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EIA: U.S. diesel demand for March hits 26-yr seasonal low

HOUSTON (Reuters)—U.S. diesel demand fell to its lowest seasonal level in March since 1998, while crude oil output rose to a multi-month high, according to data from the U.S. Energy Information Administration (EIA).

Demand for distillate fuels, which includes diesel and heating oil, has been hit sharply this year under pressure from sluggish manufacturing activity, milder-than-expected winter weather and booming renewable fuel supply.

Products supplied of distillate, EIA's measure of demand, fell > 6% from February to 3.67 MMbpd in March, lowest for the month since 1998.

The two most immediate U.S. ultra-low sulfur diesel futures contracts settled in the steepest contango since 2020 on Friday. A market is in contango when prices for commodities are lower now than for future deliveries.

U.S. crude oil output rose by 0.6% to 13.2 MMbpd in March, the highest since December, the data from EIA showed. Output from Texas, the top producing state, edged 0.7% higher to 5.6 MMbpd in March, also the highest since December.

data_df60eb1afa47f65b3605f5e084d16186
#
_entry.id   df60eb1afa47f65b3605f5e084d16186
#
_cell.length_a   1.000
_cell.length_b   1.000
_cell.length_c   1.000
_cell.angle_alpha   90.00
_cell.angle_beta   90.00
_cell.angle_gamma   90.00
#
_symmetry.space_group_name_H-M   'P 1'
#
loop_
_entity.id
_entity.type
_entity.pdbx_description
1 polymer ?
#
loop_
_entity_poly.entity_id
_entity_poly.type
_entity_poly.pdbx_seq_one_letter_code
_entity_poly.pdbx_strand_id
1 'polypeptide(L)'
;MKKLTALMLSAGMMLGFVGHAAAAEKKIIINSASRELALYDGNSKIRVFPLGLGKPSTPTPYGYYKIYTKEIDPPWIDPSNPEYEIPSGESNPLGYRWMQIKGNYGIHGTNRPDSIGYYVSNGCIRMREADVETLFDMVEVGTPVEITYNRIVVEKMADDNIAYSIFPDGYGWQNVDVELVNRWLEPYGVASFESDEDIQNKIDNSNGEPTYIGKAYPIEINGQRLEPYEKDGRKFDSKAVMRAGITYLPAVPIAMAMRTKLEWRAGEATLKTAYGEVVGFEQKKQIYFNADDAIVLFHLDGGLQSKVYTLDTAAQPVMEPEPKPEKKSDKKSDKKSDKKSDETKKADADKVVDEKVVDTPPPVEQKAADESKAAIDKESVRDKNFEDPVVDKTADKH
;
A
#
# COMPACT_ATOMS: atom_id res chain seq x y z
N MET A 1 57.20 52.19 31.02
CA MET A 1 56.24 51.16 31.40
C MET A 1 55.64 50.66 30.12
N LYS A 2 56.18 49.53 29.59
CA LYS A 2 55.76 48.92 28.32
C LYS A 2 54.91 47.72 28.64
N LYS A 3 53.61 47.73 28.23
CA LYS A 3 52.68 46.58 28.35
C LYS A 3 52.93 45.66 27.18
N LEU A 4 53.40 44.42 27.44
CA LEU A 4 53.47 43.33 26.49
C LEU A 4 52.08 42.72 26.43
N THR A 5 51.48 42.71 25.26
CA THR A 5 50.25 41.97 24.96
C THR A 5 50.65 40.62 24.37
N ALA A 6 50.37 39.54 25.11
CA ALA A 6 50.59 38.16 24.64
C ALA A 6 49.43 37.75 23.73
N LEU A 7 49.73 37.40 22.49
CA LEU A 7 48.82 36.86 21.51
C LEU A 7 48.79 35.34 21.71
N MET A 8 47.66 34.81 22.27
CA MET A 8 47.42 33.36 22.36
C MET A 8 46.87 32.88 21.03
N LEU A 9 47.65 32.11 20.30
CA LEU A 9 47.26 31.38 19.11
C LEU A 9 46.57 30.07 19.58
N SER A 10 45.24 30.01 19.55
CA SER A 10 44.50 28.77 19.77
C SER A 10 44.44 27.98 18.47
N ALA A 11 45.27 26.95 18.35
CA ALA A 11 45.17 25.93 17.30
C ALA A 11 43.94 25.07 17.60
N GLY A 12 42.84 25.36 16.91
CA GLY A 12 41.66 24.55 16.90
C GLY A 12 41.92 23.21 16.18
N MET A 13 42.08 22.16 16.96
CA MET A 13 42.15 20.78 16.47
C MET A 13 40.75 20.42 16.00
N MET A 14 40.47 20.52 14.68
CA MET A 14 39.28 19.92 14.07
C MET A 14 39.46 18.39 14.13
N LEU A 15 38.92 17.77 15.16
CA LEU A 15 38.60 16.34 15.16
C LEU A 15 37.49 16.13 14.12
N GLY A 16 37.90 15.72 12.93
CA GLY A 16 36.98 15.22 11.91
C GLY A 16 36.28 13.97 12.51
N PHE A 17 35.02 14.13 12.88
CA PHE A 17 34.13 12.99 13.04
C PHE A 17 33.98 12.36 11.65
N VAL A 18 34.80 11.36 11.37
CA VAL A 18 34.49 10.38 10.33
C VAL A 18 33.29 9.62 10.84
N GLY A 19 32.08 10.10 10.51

Production in New Mexico, the second largest producer, grew by 1.6% to 2 MMbpd to its highest on record for a second straight month. Crude production in North Dakota, however, fell by 2.7% to 1.2 MMbpd to its lowest since January.

Meanwhile, total product supplied of oil and petroleum products fell 0.4% to 19.9 MMbpd. Finished motor gasoline supplied rose 3.3% to 8.9 MMbpd. Gross natural gas production in the U.S. Lower 48 states fell by about 3.0 Bft3d to 114.7 Bft3d in March, down from 117.6 Bft3d in February, according to EIA's monthly 914 production report.

That compares with a monthly record 118.2 Bft3d in December.

In top gas-producing states, monthly output in March held steady in Texas at 34.6 Bft3d, and fell 9.0% in Pennsylvania to 19.4 Bft3d. That compares with monthly record highs of 35.0 Bft3d in Texas in December 2023 and 21.9 Bft3d in Pennsylvania in December 2021.

(Reporting by Arathy Somasekhar and Georgina McCartney in Houston, Scott DiSavino and Shariq Khan in New York; Editing by Marguerita Choy)


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